Of course there also has to be a desire for a reunited Ireland in the North. Some nationalists, basing their rationale on the fact that Catholics have in the past tended to vote for nationalist parties (who represented their ‘interests’ and who advocated for a united Ireland), have pointed to the 2011 census. The figures from this appear to show that among people aged 35 years of less, there are now more people with a Catholic community background than a Protestant community background in the North. The suggestion is that as the older Protestant majority cohort starts to die out (sorry if this sounds crass, it is!) then a Catholic majority will emerge which will vote for a united Ireland. Interestingly this was the argument promoted by the old constitutional Nationalist Party in the North many years ago. The notion was that larger Catholic families would mean that eventually Catholics would ‘outbreed’ Protestants and become a majority! Of course this didn’t happen. Whilst the Catholic population did grow, discrimination and poverty-induced emigration kept numbers down for many years. Nowadays the Catholic and Protestant birth rates are relatively similarly and whilst the number of people from a Catholic background may eventually, in many decades, become larger than those with a Protestant background, will this mean a reunited Ireland?

It seems to me that outcome of a future Border Poll cannot be predicted for a whole host of varied reasons. For example, how many Catholic Rory McIlroys are there living in the North who would prefer the North to remain as it is? Just because Catholics tend to vote for parties advocating a united Ireland does not mean necessarily that they vote for them because of this rather than because they protect their ‘interests’ within the North. How many ‘nationalists’ will be thinking about (what’s left of) the welfare state, or their pensions, or the potential of violent loyalist resistance to unity, when they vote? It is impossible to predict today how ‘Catholics’ or the descendants of today’s Catholics (and fewer and fewer of them are professing Catholicism) will vote in the future. It is also impossible to predict the impact of increased immigration into the North from other countries. Whilst relatively small at present, in the future minority ethnic communities may have an important say in any Border poll.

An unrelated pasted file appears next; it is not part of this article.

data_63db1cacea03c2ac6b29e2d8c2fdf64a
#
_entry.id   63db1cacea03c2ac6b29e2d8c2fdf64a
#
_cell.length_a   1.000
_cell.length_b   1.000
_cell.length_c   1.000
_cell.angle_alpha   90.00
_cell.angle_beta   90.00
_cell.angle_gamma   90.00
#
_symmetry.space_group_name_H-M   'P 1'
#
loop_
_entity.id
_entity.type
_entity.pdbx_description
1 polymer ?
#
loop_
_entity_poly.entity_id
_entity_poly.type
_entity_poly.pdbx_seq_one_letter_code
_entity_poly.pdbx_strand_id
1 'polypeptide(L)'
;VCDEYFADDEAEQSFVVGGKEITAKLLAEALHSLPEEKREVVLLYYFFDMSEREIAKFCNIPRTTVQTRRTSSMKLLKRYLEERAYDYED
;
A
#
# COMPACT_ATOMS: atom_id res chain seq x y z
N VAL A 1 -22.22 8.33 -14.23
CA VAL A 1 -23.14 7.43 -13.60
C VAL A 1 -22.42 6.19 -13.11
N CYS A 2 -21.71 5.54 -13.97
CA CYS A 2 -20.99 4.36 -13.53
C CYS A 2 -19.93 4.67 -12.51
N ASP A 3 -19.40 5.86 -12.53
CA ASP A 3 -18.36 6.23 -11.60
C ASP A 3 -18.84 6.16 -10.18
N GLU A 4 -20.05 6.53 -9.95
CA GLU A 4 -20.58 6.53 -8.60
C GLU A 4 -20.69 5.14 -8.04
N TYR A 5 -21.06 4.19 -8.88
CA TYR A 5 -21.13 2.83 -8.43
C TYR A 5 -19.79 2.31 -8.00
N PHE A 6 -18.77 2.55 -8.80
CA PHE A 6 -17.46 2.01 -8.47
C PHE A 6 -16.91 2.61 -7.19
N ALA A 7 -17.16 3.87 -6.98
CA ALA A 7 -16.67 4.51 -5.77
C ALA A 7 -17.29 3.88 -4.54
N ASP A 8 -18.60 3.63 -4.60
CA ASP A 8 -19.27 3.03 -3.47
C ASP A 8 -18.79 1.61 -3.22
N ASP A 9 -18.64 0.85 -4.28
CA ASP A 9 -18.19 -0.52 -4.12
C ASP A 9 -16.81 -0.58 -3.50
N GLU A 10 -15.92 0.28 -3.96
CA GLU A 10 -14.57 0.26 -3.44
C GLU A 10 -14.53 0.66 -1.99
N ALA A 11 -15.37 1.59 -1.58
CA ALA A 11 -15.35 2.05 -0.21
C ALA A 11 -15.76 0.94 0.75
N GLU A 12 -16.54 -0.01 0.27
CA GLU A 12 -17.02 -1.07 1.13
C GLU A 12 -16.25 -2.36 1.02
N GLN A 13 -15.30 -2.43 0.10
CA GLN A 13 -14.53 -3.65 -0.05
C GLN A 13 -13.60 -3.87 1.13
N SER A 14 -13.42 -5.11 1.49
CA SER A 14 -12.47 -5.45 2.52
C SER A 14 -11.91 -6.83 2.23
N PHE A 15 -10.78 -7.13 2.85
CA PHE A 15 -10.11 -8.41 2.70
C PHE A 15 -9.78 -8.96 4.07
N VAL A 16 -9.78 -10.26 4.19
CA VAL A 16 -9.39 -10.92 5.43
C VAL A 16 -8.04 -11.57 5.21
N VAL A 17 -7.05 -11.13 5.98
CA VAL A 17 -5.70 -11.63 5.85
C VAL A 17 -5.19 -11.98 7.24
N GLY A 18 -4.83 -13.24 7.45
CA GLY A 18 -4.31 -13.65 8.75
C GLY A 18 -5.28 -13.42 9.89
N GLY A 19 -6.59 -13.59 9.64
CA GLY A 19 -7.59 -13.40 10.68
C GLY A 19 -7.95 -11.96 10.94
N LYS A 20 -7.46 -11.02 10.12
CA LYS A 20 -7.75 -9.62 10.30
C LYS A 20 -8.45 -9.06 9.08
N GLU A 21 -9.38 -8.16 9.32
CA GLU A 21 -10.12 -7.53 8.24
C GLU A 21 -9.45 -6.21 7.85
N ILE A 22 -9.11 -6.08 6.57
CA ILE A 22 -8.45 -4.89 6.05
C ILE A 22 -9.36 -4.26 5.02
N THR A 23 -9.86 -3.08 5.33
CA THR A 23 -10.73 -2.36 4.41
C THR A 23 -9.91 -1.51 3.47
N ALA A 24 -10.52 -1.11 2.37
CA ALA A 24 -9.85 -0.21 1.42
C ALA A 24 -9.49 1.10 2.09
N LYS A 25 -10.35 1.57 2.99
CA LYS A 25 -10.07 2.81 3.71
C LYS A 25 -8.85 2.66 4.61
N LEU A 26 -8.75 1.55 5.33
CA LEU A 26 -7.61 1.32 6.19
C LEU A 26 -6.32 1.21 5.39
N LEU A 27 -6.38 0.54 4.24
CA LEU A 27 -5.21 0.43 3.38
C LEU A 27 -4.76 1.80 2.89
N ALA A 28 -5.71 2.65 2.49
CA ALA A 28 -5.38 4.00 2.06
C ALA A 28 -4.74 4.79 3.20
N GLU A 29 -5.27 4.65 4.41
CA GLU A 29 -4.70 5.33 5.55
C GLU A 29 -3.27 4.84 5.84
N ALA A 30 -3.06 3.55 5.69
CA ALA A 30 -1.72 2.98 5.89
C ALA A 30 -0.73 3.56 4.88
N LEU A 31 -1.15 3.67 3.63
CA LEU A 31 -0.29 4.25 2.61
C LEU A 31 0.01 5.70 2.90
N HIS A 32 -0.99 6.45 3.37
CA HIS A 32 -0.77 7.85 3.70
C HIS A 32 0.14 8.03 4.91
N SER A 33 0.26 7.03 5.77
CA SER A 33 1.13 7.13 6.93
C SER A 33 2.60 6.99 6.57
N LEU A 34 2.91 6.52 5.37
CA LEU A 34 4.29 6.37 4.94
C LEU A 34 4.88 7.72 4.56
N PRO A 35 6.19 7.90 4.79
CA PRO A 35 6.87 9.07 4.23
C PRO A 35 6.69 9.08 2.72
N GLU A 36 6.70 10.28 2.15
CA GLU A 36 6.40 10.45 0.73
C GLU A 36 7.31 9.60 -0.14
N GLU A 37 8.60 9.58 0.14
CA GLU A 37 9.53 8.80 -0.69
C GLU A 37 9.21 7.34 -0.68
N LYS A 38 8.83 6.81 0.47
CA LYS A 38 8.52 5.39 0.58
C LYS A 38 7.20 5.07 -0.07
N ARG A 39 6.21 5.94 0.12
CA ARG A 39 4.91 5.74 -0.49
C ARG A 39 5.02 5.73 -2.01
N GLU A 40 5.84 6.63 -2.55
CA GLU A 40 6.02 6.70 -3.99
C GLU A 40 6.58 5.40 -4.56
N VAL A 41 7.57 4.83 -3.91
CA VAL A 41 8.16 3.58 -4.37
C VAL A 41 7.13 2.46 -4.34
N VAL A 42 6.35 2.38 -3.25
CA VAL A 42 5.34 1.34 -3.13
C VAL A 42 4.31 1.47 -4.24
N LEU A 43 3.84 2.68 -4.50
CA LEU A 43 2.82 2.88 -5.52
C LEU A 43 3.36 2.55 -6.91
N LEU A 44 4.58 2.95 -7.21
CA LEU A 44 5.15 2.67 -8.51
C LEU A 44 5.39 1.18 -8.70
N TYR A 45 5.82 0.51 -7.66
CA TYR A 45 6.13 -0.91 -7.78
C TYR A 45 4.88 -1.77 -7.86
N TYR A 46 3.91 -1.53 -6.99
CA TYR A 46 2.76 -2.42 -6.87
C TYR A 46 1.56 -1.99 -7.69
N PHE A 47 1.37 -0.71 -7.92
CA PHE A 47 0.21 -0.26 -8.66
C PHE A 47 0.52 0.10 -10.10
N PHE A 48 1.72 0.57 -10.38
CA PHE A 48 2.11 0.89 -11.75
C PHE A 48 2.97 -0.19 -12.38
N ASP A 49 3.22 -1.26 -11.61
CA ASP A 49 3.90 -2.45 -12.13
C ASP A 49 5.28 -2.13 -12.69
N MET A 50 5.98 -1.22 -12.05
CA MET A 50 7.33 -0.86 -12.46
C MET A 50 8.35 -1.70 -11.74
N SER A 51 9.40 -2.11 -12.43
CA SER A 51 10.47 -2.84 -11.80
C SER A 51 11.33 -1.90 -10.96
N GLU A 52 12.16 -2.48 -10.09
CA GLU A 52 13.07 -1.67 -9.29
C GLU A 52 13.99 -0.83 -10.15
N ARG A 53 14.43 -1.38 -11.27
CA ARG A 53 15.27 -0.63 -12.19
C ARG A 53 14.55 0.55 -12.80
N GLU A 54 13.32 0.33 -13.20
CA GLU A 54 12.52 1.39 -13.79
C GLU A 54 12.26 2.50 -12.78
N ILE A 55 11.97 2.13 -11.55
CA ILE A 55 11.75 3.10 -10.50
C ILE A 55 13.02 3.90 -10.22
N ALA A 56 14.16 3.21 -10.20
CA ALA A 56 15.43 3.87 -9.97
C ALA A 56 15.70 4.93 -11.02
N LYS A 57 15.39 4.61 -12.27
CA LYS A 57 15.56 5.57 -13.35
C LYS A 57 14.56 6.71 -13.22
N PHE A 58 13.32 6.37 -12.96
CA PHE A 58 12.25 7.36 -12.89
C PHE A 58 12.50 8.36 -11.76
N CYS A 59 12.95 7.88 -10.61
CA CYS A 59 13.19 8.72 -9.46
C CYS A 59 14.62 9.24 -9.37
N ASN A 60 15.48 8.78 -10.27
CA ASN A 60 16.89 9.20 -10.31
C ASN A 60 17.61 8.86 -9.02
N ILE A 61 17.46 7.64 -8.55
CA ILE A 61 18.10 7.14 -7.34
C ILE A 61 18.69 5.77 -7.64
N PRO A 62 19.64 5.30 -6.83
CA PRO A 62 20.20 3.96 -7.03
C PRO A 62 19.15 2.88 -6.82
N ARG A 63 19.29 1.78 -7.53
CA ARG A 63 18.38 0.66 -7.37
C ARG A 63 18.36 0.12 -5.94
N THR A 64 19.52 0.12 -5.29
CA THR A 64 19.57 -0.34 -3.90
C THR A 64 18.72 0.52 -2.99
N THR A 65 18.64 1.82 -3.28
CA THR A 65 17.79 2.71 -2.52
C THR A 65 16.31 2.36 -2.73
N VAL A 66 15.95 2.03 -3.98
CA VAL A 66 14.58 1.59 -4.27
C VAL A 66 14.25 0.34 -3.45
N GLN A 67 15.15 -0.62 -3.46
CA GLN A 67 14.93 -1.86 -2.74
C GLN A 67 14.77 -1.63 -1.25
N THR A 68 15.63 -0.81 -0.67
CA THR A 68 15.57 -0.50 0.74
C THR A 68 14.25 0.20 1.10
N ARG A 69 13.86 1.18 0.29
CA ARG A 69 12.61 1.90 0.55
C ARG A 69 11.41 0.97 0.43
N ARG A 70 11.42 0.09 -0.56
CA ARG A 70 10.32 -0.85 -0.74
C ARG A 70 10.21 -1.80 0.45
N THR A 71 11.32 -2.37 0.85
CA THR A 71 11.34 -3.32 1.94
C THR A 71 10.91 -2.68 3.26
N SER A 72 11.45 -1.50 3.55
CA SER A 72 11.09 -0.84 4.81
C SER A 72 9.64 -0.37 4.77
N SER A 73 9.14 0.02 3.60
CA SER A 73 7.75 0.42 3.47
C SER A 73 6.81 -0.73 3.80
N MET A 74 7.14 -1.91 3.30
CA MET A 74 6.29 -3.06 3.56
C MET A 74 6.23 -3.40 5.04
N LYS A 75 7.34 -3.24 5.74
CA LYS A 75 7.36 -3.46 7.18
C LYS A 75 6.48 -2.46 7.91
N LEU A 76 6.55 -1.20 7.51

Personally I think depending on demographic changes in the North to bring about unity is crass, stupid and indeed sectarian. In my view the only way unity will occur is when a majority in the South and a majority of BOTH Protestants and Catholics in the North agree to it. Each ‘community’ must buy into the idea, not just because of pragmatic concerns both North and South about ongoing or renewed violent conflict and the impact the potential for this may have on a vote, but also because who really wants to create a society in which a sizeable section of the population feels alienated. It was tried in the North with tragic results. Now we have a situation in the North where the bulk of Catholics feel relatively comfortable. They enjoy rights they never had before and whilst some (probably a majority) would still desire a united Ireland, things aren’t bad enough for the majority of them to wish a return to armed conflict in order to achieve it. The recent Labour Force Survey Religion Report for 2014 (published February 2016) shows that in terms of jobs for example, Catholics are now nearly as likely to be employed and in high status jobs as Protestants. Whilst it is still true that 16 out of the 20 poorest areas in the North are Catholic this seems to be more the result of historic inequalities which have not been addressed rather than ongoing overt religious discrimination. It may be that there is increasing inequality but it seems to be between rich and poor rather than Catholic and Protestant. Indeed it seems to me that any appeal for a reunited Ireland needs to be one which addresses such inequality North and South and embraces ‘all the children of the nation equally’.

Whilst reunification may be many years off it seems to me that all of those interested in this idea need to address all elements which are preventing reunification. It means evangelising about the merits of reunification in the South as well as amongst all the diverse communities in the North. It also means challenging the ‘common sense’ everyday discourse and terminology which reinforces and reproduces the notion of the legitimacy and acceptance of Partition in the minds of people North and South.